When dealing with audio in games, one area that’s often overlooked is the technical side of creation and recording.
Editing and post-processing large scale voice over and localisation projects, as well as creating and implementing sound effects and music files, has made us realise how important setting out defined audio thresholds, over and above file type, sample rate and bit-depth specifications, has become.
With simultaneous recordings often taking place across our seven production facilities, as well as in other studios when necessary, we’ve found it essential to introduce specific guidelines for all of our audio creation producers to adhere to. The benefits of this are many – efficiency, quality, reduced post-production times and a smoother audio pipeline – to name a few. When setting out these guidelines, it’s important to think about the whole technical process from pre-production to final delivery.
WIRED FOR SOUND
At PitStop, we provide all of our studios with standard recording technical specification sheets, and these cover areas which include minimum and maximum audio capture levels, guidelines on mic placement, recording technique and compression, as well as a checklist covering foldback monitoring, talkback and mic and pre-amp checks.
Further measures can be put in place depending on where and when the recording is happening. If the session is not happening at one of our own studios, a full and thorough check of the facility is undertaken which includes speaking to the studio engineer, making sure they have suitable equipment, visiting the studio or seeing pictures of the space and asking to hear test recordings from the studio in order to suggest any improvements to the captured sound in advance of the session. You’ll find that most studios are more than willing to accommodate, as most engineers take great pride in the sound that can be achieved, and never like to be seen to be unable to provide anything but the highest quality.
During the recording itself, the aim of a standard practice is to allow the creativity and interpretation of the voice director and actor to be aided and fully realised. This means the engineer, having undertaken the preparation work, then has to be diligent in aiding the voice director in achieving the sound needed for the material. This includes being able to suggest recording techniques to further enhance specific material – whispers for example – all the while adhering to a quality and standard recording practice.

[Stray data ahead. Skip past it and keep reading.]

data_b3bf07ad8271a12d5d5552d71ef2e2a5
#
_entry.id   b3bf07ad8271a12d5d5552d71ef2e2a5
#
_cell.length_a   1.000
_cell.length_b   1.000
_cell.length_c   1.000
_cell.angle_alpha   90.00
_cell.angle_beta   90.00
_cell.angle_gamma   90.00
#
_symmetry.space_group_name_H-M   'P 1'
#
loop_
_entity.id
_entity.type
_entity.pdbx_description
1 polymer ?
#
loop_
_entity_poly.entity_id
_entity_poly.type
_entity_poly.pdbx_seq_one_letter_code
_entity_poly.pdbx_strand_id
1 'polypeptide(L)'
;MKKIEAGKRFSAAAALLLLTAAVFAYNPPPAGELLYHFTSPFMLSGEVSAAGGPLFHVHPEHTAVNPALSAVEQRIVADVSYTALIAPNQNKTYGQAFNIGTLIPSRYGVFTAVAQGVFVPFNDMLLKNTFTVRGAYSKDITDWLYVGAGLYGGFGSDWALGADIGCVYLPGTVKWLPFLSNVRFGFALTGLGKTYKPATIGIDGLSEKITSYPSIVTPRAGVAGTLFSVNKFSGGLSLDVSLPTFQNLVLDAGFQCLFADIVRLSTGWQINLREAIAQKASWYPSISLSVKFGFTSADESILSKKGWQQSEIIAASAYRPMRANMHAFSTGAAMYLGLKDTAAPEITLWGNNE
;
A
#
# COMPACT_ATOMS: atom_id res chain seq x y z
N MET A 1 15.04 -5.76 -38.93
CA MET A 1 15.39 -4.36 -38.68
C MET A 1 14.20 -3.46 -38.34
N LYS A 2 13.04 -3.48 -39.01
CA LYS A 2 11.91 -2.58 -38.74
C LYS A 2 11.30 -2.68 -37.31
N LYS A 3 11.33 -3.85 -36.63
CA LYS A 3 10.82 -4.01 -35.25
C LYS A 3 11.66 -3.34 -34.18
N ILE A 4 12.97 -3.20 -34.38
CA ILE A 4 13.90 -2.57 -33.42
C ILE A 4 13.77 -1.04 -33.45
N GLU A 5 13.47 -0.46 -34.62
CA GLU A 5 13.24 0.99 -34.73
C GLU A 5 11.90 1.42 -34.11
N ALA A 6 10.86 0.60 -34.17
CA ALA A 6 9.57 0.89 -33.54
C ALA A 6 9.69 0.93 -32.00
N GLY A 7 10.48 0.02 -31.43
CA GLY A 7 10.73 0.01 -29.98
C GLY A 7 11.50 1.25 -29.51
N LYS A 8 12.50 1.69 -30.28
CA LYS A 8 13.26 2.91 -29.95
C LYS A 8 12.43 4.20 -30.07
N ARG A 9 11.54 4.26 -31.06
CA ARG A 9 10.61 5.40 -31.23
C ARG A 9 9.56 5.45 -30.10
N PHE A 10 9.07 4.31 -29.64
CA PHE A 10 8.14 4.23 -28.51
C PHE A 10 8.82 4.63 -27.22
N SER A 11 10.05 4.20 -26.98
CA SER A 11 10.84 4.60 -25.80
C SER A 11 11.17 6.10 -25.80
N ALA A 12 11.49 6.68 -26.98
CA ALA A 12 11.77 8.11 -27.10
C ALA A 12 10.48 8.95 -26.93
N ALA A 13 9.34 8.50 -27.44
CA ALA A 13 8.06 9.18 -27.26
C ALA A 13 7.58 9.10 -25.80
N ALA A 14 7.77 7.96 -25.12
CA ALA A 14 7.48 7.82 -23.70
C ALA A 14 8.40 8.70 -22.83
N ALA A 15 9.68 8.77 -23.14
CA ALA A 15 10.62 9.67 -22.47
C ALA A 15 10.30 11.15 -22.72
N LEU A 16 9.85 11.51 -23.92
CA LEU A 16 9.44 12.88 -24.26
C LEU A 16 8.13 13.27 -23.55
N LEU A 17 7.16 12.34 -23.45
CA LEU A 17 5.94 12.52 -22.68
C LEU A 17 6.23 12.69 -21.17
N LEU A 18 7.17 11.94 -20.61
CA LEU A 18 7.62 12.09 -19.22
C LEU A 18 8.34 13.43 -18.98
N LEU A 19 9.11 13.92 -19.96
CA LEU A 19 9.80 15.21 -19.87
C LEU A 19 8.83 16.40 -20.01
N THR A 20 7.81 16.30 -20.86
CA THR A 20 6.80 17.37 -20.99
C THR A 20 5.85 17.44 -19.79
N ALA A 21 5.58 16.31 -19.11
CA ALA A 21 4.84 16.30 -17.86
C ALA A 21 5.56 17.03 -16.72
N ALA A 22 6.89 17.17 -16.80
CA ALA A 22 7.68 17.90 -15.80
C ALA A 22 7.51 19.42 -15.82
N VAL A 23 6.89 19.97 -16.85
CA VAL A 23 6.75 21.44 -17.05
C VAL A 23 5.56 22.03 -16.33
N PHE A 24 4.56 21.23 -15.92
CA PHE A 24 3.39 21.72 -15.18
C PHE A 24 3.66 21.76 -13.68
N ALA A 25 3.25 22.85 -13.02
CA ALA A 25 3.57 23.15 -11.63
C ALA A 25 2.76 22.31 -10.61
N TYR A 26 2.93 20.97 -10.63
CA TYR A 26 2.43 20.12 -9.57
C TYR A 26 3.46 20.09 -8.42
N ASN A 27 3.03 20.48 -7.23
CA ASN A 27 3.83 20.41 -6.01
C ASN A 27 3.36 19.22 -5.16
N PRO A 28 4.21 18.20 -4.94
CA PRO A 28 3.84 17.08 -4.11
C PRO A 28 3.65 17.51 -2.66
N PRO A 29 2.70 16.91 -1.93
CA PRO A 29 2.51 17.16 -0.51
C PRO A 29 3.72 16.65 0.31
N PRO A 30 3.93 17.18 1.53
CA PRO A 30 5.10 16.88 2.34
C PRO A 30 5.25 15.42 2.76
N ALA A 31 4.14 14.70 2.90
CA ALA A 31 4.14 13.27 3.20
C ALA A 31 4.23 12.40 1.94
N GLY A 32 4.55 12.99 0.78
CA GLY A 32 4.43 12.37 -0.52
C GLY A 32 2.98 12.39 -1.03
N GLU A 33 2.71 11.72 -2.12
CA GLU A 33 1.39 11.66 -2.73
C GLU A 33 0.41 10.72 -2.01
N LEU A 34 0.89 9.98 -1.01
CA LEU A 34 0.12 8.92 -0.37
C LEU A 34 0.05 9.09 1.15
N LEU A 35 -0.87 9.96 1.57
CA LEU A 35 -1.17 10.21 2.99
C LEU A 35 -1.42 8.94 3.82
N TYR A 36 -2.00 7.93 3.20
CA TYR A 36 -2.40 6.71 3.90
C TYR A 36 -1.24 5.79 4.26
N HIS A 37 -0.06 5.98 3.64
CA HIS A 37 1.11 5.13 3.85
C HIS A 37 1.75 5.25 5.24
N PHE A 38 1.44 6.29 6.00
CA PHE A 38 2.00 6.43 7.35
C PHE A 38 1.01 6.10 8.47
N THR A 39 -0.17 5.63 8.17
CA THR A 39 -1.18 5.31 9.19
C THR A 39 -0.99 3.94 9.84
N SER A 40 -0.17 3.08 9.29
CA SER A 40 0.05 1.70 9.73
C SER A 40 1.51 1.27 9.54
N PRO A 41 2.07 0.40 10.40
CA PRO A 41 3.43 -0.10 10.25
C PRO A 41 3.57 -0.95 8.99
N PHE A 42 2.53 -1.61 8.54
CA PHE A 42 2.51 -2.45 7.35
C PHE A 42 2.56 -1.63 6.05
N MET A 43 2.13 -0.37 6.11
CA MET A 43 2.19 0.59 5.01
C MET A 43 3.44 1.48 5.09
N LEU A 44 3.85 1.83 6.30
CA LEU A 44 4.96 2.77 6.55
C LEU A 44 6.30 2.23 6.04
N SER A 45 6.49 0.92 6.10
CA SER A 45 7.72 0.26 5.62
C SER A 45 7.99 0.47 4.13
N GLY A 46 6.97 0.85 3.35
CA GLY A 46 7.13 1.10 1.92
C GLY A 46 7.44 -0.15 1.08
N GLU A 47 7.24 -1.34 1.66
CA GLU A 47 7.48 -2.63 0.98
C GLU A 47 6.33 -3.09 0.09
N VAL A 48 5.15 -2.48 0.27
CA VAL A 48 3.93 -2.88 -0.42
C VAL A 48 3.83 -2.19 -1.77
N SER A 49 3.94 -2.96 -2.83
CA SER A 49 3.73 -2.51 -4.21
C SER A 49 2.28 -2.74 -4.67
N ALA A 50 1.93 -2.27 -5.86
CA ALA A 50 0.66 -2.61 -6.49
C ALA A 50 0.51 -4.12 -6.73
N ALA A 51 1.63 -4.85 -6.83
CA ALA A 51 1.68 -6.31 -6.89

By controlling the parameters we can control, and removing the variances from non-creative elements, we’ve found that our voice directors and actors feel much more comfortable knowing they’re in a fully controlled environment where their performance and ideas will be enhanced.
Post-production is the area where the benefits of standardised audio practice become most obvious. Handling projects containing many tens of thousands of files which all need to be edited and post-processed to sound consistent gives the largest opportunity for a standard practice to be implemented.
We have a very specific way of post-processing and editing files which is fully documented and can be taught across a two-day training period. All of our editors go through this training process. By limiting as many technical variables during the recordings as we can, our editors know exactly what to expect. And by having a standard post-production technique, know exactly how to treat the files to ensure a quick and accurate turnaround of high quality audio which is ready to be implemented into the game.
It can be seen that by fully embracing standardised practices over all of the technical aspects of audio creation, the quality and efficiency of recorded and created audio can be increased, whilst the creative side can be aided due to increased confidence levels.
We believe that handling the audio production process in this way gives the best results. Drawing from this, we are now looking at ways of creating a similar pipeline to ensure pristine audio capture during full body and facial motion capture sessions where production costs are even higher and the need for a standardised practice is even greater.